High school students are using various technology tools outside of school to support skill development and academic interests. Examples of those activities include reading news stories online (62%), tapping into social media channels to learn about what others are doing around a topic of interest (57%), playing online or digital games (42%), leveraging online writing tools to get feedback for self-improvement (42%), and watching TED Talks to learn about people’s ideas (41%). Additionally, 78% of high school students and 84% of middle school students say they are regularly using online videos from YouTube to learn how to do something. In many ways, the experiences that students are having with YouTube is a microcosm of how students are tapping into online resources to support their self-directed learning, particularly around skill development. As illustrated in Table 3, students are using YouTube as a source for homework help as well as self-directed learning. Additionally, students are developing their competencies as content recommenders, creators and online curators. It is not surprising therefore that students, most notably girls, believe that schools should allow access to YouTube.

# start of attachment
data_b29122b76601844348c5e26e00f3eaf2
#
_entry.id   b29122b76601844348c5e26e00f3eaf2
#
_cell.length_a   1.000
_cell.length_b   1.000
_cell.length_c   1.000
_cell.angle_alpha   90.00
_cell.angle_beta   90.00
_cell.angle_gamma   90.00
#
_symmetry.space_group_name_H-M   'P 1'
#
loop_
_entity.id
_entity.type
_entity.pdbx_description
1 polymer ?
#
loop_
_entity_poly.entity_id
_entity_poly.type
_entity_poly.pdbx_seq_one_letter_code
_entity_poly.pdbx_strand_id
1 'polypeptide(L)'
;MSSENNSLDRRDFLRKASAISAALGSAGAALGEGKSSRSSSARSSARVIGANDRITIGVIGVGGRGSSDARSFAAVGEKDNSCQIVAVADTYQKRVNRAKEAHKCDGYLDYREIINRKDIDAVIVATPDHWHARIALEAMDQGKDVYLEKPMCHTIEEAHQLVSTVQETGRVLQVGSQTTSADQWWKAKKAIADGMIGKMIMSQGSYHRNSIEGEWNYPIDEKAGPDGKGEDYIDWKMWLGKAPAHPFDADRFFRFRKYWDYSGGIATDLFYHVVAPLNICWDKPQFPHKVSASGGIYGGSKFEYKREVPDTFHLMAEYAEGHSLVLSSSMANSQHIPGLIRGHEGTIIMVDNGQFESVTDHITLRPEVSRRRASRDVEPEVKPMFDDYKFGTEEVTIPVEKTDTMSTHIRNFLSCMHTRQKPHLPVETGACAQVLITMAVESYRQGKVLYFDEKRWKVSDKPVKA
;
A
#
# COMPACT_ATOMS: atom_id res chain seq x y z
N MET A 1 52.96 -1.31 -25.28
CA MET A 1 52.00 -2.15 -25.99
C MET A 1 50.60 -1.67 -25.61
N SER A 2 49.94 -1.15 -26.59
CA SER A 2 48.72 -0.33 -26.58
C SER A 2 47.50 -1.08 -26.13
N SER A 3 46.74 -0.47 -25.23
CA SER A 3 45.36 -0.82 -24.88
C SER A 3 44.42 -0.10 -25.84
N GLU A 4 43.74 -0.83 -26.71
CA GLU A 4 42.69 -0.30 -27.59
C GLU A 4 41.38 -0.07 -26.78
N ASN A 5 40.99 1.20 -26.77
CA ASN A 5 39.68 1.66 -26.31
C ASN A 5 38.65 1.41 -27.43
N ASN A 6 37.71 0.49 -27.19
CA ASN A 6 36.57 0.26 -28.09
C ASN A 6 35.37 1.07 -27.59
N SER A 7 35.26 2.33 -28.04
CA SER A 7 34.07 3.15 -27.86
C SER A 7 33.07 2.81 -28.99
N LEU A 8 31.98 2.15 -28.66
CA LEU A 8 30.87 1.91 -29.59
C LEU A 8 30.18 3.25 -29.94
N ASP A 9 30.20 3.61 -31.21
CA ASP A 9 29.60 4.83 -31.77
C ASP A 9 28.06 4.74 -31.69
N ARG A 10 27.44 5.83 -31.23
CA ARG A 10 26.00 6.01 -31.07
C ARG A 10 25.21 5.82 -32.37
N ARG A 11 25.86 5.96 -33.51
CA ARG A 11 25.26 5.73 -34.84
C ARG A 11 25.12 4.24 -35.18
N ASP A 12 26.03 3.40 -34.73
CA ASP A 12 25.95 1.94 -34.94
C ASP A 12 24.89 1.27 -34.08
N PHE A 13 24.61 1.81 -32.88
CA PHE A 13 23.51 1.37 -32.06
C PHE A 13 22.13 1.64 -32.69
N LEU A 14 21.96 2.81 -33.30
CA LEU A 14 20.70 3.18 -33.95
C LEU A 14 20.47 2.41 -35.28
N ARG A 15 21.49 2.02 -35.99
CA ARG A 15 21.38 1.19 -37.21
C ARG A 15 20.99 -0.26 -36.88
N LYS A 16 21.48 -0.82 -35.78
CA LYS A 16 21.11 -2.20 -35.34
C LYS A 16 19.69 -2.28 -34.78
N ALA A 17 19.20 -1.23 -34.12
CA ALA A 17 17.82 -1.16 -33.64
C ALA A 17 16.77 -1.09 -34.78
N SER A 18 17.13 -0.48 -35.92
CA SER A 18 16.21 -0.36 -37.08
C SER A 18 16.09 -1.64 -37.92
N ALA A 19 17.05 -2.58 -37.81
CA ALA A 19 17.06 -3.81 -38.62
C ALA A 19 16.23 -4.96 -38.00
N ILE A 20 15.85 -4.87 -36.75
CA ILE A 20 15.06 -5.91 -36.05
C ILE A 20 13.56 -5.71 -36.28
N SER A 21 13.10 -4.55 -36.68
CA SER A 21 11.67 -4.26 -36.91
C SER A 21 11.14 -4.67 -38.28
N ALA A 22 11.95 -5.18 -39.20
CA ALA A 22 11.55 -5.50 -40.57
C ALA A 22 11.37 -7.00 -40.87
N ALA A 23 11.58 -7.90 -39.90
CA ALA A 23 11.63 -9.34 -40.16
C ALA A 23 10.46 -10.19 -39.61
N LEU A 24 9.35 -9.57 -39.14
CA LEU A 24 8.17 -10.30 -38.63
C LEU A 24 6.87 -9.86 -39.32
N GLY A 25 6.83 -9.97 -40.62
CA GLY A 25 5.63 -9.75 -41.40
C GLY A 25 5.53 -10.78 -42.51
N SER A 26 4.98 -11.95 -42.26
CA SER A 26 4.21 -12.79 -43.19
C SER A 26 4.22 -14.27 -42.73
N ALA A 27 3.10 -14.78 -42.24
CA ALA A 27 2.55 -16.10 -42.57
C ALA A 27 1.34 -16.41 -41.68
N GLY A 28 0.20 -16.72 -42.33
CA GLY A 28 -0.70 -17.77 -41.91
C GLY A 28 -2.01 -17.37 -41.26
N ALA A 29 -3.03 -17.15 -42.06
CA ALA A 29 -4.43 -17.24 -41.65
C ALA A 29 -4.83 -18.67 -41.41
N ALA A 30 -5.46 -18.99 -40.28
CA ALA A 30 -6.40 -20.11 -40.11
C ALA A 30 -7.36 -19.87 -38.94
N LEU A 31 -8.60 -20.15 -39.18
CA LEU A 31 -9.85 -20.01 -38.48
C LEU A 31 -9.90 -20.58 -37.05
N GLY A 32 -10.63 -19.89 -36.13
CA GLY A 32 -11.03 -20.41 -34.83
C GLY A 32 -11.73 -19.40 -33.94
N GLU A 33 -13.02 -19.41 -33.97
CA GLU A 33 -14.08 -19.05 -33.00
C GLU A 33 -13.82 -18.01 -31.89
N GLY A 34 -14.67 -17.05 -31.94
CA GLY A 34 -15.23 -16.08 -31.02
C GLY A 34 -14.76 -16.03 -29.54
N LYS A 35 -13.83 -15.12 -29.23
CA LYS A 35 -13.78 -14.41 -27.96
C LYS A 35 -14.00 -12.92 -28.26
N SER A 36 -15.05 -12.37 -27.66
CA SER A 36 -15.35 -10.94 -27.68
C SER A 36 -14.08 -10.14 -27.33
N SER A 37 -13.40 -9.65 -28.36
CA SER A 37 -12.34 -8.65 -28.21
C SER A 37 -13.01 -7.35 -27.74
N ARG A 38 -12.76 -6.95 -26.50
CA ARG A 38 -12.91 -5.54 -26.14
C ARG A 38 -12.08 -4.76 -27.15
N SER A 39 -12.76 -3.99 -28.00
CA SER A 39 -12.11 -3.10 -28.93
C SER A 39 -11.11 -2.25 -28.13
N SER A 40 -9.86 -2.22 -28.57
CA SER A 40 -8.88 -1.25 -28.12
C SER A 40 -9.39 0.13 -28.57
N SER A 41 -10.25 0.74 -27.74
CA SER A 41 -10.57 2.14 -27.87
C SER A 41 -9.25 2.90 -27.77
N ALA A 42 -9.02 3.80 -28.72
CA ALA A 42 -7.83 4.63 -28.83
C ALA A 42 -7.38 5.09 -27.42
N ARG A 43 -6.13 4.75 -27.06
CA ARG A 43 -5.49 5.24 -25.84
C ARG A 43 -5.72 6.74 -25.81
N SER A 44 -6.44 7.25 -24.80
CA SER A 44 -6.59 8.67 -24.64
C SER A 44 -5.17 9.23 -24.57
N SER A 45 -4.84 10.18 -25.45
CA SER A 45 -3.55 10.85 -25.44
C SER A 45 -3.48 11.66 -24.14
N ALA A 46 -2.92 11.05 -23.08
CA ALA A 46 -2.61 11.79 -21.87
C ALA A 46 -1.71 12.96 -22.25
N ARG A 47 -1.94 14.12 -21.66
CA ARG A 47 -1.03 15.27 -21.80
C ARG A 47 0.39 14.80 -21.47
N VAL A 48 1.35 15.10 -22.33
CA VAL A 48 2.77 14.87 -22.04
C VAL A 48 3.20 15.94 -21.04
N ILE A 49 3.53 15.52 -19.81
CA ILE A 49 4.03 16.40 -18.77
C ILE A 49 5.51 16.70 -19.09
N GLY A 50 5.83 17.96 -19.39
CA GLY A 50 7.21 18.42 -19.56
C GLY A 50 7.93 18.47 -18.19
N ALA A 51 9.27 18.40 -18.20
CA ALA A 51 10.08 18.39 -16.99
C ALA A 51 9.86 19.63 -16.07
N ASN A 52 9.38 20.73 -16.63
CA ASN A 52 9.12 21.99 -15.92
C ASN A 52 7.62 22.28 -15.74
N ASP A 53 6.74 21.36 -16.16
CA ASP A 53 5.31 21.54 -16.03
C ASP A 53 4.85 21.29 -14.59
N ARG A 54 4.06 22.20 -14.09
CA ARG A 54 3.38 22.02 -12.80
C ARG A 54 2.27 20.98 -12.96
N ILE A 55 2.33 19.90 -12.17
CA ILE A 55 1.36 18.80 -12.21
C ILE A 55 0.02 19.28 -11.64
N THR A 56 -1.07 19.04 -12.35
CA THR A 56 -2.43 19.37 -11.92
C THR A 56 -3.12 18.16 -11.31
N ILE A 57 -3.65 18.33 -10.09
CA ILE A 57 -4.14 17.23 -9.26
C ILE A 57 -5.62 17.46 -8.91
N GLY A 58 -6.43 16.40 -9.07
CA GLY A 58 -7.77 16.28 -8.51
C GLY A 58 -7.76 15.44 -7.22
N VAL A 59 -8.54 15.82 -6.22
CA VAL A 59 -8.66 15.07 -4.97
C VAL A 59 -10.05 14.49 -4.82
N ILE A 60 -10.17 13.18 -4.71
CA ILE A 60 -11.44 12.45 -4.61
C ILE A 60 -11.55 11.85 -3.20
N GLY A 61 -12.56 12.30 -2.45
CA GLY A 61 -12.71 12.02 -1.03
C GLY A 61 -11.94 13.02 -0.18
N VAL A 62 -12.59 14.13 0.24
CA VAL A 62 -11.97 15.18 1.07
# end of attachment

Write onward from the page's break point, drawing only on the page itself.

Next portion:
Table 3: Middle school and high school students’ experience with YouTube disaggregated by gender
As educators think about the value proposition for technology within learning, it is important to appreciate that students view their out of school learning experiences, most notably on YouTube, as highly valuable skill development opportunities that will positively impact their future. While 40% of high school students say that they are learning important skills in school to support their future success, a higher percentage of students (48%) say that the skills they are learning through their YouTube experiences are important for their future as well.